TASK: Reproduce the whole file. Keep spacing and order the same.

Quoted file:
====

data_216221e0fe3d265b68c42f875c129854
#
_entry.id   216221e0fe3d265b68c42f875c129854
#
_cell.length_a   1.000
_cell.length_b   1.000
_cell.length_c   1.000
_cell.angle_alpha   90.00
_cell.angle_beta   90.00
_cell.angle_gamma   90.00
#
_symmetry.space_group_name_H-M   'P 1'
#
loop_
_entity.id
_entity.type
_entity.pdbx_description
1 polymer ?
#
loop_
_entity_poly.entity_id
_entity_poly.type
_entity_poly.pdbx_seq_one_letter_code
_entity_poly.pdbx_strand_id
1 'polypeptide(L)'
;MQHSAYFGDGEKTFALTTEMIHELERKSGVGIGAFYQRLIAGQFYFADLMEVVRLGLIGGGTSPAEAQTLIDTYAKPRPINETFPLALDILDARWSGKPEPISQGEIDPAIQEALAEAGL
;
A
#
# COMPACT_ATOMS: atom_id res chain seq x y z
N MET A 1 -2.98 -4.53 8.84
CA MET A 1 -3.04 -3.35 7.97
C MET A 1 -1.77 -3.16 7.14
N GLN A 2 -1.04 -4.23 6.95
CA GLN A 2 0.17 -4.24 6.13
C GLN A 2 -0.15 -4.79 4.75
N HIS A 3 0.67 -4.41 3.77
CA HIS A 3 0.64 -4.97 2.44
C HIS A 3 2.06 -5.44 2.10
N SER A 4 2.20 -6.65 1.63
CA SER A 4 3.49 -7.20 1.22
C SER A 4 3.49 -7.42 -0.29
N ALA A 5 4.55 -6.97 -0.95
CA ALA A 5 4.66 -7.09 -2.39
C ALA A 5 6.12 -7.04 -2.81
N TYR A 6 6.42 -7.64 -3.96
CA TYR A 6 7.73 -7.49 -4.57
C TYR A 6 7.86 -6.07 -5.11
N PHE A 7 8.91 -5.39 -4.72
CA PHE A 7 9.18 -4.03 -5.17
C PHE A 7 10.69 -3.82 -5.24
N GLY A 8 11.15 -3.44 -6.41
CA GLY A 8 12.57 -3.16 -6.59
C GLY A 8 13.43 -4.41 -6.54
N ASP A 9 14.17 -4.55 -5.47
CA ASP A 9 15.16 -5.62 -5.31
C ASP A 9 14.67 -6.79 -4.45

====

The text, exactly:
data_216221e0fe3d265b68c42f875c129854
#
_entry.id   216221e0fe3d265b68c42f875c129854
#
_cell.length_a   1.000
_cell.length_b   1.000
_cell.length_c   1.000
_cell.angle_alpha   90.00
_cell.angle_beta   90.00
_cell.angle_gamma   90.00
#
_symmetry.space_group_name_H-M   'P 1'
#
loop_
_entity.id
_entity.type
_entity.pdbx_description
1 polymer ?
#
loop_
_entity_poly.entity_id
_entity_poly.type
_entity_poly.pdbx_seq_one_letter_code
_entity_poly.pdbx_strand_id
1 'polypeptide(L)'
;MQHSAYFGDGEKTFALTTEMIHELERKSGVGIGAFYQRLIAGQFYFADLMEVVRLGLIGGGTSPAEAQTLIDTYAKPRPINETFPLALDILDARWSGKPEPISQGEIDPAIQEALAEAGL
;
A
#
# COMPACT_ATOMS: atom_id res chain seq x y z
N MET A 1 -2.98 -4.53 8.84
CA MET A 1 -3.04 -3.35 7.97
C MET A 1 -1.77 -3.16 7.14
N GLN A 2 -1.04 -4.23 6.95
CA GLN A 2 0.17 -4.24 6.13
C GLN A 2 -0.15 -4.79 4.75
N HIS A 3 0.67 -4.41 3.77
CA HIS A 3 0.64 -4.97 2.44
C HIS A 3 2.06 -5.44 2.10
N SER A 4 2.20 -6.65 1.63
CA SER A 4 3.49 -7.20 1.22
C SER A 4 3.49 -7.42 -0.29
N ALA A 5 4.55 -6.97 -0.95
CA ALA A 5 4.66 -7.09 -2.39
C ALA A 5 6.12 -7.04 -2.81
N TYR A 6 6.42 -7.64 -3.96
CA TYR A 6 7.73 -7.49 -4.57
C TYR A 6 7.86 -6.07 -5.11
N PHE A 7 8.91 -5.39 -4.72
CA PHE A 7 9.18 -4.03 -5.17
C PHE A 7 10.69 -3.82 -5.24
N GLY A 8 11.15 -3.44 -6.41
CA GLY A 8 12.57 -3.16 -6.59
C GLY A 8 13.43 -4.41 -6.54
N ASP A 9 14.17 -4.55 -5.47
CA ASP A 9 15.16 -5.62 -5.31
C ASP A 9 14.67 -6.79 -4.45